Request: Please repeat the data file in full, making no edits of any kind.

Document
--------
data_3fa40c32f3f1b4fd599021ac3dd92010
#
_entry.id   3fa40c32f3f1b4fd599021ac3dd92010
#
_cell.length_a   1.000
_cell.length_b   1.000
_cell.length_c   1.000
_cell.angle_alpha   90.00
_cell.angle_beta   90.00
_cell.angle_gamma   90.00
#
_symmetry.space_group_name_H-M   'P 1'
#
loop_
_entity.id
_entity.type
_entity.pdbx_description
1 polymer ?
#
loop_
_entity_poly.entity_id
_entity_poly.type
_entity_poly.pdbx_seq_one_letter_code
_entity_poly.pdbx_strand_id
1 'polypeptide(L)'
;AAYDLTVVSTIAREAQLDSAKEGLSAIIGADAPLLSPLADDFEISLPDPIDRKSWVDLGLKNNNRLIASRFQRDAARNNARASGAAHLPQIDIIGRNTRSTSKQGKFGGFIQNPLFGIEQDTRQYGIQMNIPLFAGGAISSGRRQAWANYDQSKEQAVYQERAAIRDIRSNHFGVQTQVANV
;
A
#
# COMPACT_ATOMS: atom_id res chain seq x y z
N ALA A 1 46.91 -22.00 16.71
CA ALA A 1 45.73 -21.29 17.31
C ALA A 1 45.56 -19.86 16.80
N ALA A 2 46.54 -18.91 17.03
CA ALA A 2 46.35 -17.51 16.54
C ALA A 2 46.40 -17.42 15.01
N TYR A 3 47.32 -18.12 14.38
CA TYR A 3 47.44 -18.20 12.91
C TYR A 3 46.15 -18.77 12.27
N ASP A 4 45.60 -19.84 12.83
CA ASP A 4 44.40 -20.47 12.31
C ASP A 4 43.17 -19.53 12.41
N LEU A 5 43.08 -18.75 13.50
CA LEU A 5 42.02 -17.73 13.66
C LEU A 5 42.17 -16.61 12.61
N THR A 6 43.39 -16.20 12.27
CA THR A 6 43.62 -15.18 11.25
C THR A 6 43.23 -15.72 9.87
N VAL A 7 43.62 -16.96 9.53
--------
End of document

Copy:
data_3fa40c32f3f1b4fd599021ac3dd92010
#
_entry.id   3fa40c32f3f1b4fd599021ac3dd92010
#
_cell.length_a   1.000
_cell.length_b   1.000
_cell.length_c   1.000
_cell.angle_alpha   90.00
_cell.angle_beta   90.00
_cell.angle_gamma   90.00
#
_symmetry.space_group_name_H-M   'P 1'
#
loop_
_entity.id
_entity.type
_entity.pdbx_description
1 polymer ?
#
loop_
_entity_poly.entity_id
_entity_poly.type
_entity_poly.pdbx_seq_one_letter_code
_entity_poly.pdbx_strand_id
1 'polypeptide(L)'
;AAYDLTVVSTIAREAQLDSAKEGLSAIIGADAPLLSPLADDFEISLPDPIDRKSWVDLGLKNNNRLIASRFQRDAARNNARASGAAHLPQIDIIGRNTRSTSKQGKFGGFIQNPLFGIEQDTRQYGIQMNIPLFAGGAISSGRRQAWANYDQSKEQAVYQERAAIRDIRSNHFGVQTQVANV
;
A
#
# COMPACT_ATOMS: atom_id res chain seq x y z
N ALA A 1 46.91 -22.00 16.71
CA ALA A 1 45.73 -21.29 17.31
C ALA A 1 45.56 -19.86 16.80
N ALA A 2 46.54 -18.91 17.03
CA ALA A 2 46.35 -17.51 16.54
C ALA A 2 46.40 -17.42 15.01
N TYR A 3 47.32 -18.12 14.38
CA TYR A 3 47.44 -18.20 12.91
C TYR A 3 46.15 -18.77 12.27
N ASP A 4 45.60 -19.84 12.83
CA ASP A 4 44.40 -20.47 12.31
C ASP A 4 43.17 -19.53 12.41
N LEU A 5 43.08 -18.75 13.50
CA LEU A 5 42.02 -17.73 13.66
C LEU A 5 42.17 -16.61 12.61
N THR A 6 43.39 -16.20 12.27
CA THR A 6 43.62 -15.18 11.25
C THR A 6 43.23 -15.72 9.87
N VAL A 7 43.62 -16.96 9.53